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Highly anticipated, my expectations were painfully, slowly slaughtered as the film progressed; director Armando Iannucci’s dark parody, ironically and at times scathingly sharp, depicts the mendacious scavengers hovering around the stricken Stalin (Adrian Mcloughlin) in 1953. His greedy sycophants, acted by Steve Buscemi (Nikita Khrushchev, an unrealistic leap of faith required in his casting, not to disparage Buscemi’s impeccable comedic timing); Jeffrey Tambor, imbues the nitwit Georgy Malenkov, with aplomb; Jason Isaacs, as Field Marshall Georgy Zhokov, dashingly amoral; Simon Russell Beale is credible as the king of conniving duplicity, Laurentiy Beria; at the core is a contagious evil infecting, with flavorless comedy, their toxic sphere.  A sparse audience, never guffaws, barely chuckles, settling into a benign ennui: it wasn’t that it was bad, but it wasn’t good either.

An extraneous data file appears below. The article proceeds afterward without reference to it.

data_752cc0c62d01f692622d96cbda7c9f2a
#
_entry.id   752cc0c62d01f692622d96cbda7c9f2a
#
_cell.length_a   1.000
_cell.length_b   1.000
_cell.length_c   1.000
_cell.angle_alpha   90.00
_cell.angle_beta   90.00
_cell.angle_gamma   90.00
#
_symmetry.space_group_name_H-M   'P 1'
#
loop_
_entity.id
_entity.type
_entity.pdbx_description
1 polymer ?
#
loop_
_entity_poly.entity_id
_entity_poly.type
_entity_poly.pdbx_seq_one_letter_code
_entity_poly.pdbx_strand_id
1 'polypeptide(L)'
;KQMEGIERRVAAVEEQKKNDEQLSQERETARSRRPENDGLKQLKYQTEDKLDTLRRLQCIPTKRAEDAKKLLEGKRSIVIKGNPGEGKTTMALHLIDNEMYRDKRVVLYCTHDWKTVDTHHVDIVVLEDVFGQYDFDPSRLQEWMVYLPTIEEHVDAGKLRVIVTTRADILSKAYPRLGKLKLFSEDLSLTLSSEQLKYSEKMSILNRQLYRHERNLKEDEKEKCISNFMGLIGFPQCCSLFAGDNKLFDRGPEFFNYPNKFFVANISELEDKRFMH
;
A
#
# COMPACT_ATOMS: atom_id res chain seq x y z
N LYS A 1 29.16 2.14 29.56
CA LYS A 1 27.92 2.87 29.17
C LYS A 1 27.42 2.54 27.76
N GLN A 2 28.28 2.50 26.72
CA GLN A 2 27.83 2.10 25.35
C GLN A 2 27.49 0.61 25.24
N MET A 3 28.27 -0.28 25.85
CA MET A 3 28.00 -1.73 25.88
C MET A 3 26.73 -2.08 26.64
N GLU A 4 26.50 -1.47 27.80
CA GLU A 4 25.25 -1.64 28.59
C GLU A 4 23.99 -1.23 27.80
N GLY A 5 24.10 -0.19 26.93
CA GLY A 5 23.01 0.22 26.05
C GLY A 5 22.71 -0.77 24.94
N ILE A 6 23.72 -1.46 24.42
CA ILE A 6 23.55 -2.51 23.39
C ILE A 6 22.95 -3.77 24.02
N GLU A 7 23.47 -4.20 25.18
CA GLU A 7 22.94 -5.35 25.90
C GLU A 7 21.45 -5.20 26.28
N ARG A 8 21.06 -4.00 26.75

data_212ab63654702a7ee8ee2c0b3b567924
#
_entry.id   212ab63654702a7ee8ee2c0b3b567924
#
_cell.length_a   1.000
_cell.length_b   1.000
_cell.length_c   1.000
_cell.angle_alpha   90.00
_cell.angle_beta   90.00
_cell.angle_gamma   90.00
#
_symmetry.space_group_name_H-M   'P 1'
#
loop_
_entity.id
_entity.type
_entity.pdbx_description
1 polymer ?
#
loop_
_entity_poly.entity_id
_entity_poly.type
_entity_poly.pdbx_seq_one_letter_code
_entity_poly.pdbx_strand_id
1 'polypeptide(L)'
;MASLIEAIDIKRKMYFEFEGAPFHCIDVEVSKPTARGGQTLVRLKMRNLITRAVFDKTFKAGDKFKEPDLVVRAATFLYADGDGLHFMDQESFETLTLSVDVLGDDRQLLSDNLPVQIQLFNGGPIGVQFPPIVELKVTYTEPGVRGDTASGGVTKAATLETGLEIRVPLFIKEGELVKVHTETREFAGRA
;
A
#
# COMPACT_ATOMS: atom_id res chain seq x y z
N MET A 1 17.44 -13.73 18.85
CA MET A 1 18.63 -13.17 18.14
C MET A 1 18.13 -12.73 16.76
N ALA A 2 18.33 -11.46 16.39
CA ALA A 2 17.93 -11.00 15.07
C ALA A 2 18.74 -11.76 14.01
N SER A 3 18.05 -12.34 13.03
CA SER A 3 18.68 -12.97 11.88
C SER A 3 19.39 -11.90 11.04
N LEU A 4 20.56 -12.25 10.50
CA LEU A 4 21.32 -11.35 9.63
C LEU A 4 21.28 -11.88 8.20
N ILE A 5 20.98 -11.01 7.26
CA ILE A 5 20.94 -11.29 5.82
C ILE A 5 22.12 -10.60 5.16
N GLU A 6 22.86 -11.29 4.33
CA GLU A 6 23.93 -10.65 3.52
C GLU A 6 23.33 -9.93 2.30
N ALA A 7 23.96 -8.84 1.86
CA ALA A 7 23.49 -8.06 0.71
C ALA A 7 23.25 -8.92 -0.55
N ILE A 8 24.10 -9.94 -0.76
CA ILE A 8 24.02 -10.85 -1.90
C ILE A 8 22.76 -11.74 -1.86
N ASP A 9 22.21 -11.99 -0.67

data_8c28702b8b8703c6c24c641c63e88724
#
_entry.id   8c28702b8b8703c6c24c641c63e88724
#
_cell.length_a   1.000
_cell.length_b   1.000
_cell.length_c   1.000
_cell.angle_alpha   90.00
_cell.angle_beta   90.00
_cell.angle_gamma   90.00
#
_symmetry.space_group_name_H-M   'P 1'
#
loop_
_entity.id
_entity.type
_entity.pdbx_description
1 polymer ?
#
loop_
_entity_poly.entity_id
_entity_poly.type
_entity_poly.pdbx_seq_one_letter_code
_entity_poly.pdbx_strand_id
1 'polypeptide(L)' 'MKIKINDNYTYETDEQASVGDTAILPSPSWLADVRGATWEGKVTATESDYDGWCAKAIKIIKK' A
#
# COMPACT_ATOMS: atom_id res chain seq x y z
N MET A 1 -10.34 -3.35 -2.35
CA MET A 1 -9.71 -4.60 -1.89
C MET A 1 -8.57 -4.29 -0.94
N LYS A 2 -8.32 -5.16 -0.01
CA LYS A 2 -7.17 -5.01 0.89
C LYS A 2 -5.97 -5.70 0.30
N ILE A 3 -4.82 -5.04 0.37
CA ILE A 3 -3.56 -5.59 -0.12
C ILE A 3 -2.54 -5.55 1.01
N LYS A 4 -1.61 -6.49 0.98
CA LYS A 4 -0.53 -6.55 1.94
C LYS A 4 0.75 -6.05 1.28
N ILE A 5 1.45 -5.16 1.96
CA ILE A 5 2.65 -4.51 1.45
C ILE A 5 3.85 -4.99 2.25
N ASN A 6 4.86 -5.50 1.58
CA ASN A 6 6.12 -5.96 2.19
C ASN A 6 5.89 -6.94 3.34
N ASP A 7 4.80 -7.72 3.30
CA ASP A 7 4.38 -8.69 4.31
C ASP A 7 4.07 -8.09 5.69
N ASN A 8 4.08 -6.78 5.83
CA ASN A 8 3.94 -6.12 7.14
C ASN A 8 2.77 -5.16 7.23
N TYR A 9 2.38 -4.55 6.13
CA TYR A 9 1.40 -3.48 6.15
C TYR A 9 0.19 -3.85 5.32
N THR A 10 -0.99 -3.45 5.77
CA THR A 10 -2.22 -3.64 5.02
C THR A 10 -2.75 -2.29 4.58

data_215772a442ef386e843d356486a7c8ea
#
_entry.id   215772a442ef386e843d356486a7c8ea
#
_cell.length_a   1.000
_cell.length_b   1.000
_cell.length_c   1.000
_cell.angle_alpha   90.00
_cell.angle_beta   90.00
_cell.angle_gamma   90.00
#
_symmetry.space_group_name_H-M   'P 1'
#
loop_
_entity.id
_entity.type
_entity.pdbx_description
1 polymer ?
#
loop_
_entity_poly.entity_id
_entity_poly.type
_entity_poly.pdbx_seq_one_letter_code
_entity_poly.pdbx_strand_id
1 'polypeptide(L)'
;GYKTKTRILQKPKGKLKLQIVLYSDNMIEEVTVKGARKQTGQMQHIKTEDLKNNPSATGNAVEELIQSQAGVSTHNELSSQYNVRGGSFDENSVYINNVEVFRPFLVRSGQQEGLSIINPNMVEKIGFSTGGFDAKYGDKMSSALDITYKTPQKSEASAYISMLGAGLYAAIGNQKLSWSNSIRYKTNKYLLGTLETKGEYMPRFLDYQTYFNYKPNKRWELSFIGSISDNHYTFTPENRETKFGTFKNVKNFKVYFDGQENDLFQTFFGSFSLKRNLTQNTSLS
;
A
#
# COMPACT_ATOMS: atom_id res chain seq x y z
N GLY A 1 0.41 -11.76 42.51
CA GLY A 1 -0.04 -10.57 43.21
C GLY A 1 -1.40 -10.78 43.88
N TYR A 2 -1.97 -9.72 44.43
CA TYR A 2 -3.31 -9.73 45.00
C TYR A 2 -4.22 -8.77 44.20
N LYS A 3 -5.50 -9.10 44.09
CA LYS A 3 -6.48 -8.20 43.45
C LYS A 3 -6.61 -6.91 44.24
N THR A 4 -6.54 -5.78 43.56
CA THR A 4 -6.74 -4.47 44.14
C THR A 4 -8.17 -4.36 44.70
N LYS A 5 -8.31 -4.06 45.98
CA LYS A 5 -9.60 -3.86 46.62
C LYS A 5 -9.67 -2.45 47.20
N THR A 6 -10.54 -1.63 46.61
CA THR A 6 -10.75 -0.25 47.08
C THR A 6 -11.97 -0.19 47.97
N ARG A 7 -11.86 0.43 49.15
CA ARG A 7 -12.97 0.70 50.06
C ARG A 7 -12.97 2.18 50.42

Expecting the raucous hilarity of “The Producers” (“Springtime for Hitler” still elicits uncontainable laughter); “The Death of Stalin” will swiftly fade from theatres and one’s consciousness.





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